Why would it-- like right now, GPT is not good at certain things, but the guys who are working on this are very confident that we're going to pass some threshold and suddenly the new models will be magically really good at some of these things, like theory of mind or doing mathematics or whatever it is. That's not shocking to them. For people who think very deeply about intelligence, the operation of an information processing neural network, which by the way, my brain is one, and your brain is one. People who think about that stuff don't think it's crazy to talk about something that is a quantum leap in capability beyond the previous one due to some improvements.

Well, could those improvements be encoded by genetic changes in the organism? Why not? Why the hell not? Like why is it that my dog will never understand doorknobs, but my kid will understand the doorknob by the time he's two or three years old or something? Wow, it must be God or something, the Bible or what could possibly explain that? Oh, I guess it has something to do with DNA, except we shouldn't talk about that for reasons or something. Yes, it's kind of ludicrous.

The idea, like there are people, there are biologists who, like, they'll read some popular article about genetically engineering super geniuses, and then they'll give you like five fallacious reasons why it's impossible that we'll ever genetically-engineer superhumans. They'll exhibit, they'll put their own stupidity on public display by giving you like five fallacious reasons that have nothing to do with the problem. Which if you map their reasoning onto what people are doing, training neural networks, it's just obvious what they're saying is stupid, but anyway.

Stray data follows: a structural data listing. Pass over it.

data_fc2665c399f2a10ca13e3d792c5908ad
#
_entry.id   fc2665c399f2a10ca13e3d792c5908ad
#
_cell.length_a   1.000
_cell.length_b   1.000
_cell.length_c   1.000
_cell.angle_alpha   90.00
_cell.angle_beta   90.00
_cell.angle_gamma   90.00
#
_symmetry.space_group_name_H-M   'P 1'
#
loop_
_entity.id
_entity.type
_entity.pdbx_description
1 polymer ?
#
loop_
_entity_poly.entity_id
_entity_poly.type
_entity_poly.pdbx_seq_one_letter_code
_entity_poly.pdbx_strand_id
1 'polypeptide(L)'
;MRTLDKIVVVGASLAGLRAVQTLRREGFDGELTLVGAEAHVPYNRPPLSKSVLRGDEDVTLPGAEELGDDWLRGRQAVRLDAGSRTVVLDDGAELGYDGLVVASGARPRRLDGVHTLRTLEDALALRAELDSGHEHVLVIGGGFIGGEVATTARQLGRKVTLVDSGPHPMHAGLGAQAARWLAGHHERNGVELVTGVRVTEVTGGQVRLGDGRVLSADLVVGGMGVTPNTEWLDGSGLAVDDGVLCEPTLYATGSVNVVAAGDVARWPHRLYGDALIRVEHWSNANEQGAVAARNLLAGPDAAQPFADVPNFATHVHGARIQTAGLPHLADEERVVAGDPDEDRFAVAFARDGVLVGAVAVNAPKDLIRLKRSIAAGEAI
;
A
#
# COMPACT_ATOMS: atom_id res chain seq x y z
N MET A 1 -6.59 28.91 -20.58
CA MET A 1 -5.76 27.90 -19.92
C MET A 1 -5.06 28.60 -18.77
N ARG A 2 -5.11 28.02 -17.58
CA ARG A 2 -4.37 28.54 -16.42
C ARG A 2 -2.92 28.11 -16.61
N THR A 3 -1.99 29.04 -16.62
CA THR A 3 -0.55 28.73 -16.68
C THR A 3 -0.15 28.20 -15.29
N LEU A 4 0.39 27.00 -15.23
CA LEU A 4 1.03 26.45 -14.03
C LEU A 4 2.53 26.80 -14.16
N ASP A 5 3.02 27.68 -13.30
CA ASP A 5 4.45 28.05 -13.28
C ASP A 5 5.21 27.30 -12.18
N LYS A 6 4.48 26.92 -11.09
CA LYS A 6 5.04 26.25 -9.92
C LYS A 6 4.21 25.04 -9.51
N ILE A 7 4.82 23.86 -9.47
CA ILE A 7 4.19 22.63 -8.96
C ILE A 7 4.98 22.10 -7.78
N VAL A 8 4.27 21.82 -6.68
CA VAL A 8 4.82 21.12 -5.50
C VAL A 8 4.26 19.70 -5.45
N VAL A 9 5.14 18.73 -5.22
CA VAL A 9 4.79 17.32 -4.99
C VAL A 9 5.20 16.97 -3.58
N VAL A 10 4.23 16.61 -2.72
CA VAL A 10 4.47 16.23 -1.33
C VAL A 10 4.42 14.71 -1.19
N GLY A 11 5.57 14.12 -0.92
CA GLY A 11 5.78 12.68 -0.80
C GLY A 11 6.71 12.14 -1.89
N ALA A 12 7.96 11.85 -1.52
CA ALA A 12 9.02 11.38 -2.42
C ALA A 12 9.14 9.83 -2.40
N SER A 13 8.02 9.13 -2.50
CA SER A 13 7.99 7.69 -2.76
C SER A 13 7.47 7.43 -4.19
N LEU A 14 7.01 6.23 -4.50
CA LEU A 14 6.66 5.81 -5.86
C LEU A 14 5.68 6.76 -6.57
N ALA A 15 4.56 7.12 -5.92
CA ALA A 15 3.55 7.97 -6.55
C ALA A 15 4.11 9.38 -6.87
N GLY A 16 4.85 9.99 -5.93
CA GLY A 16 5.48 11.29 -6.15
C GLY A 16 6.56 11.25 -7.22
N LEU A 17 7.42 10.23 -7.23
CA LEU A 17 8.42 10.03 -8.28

[00:59:15] Dan: I mean you could stretch this analogy because it plays into the whole concerns about AGI, it's like, well who's going to get smarter faster? [laughs]

[00:59:25] Steve: Oh, this is the main question. I think for the most deep thinking minds in our society today, main question is at what point will machinic intelligences overtake human intelligences? One question. Second question, is there any hope for the wet intelligences to improve themselves, to affect that race? The race between-- we're not getting better, we're actually getting worse if you calculate carefully, and then they're getting better, but the fact that we could get better at accelerated rate through these biological technologies. The average people don't want to talk about this, but serious people are thinking about stuff like this. Yes, that's a question of our age actually.

[01:00:22] Dan: It's also almost like symbiotic too because some of the hardest problems of creating smart intelligence are human intelligence to build the thing to hit escape velocity. You get smarter humans, they could be the ones that are now pushing the machines a little bit further.

[01:00:39] Steve: A conversation that I regularly have with billionaires who are very focused on AI is whether improved humans, like if we suddenly were able to make much smarter humans, would have a better chance of solving the alignment problem so that the risk of the machinic intelligence is doing bad things to us is reduced. Should we try to slow down AI developments so that improvements in human intelligence can have a better shot at solving the alignment problem? Not solving but improving engineering around the alignment problem. These are serious conversations people have. Again, it sounds like science fiction, but serious people are actually having these conversations.

[01:01:27] Dan: It's here and maybe this is a good segue into we laid the groundwork for what is possible, but we glossed over some of the societal challenges to actually getting here. One thing I wanted to ask you about is when I think of the really groundbreaking stuff, it seems like you have nuclear on one end and we've proven to be pretty good at regulating it. It's very physical. It's not easy to get your hands on plutonium if you don't know what you're doing or have special authorization. Then you have AI on the other, which is the jury's still out.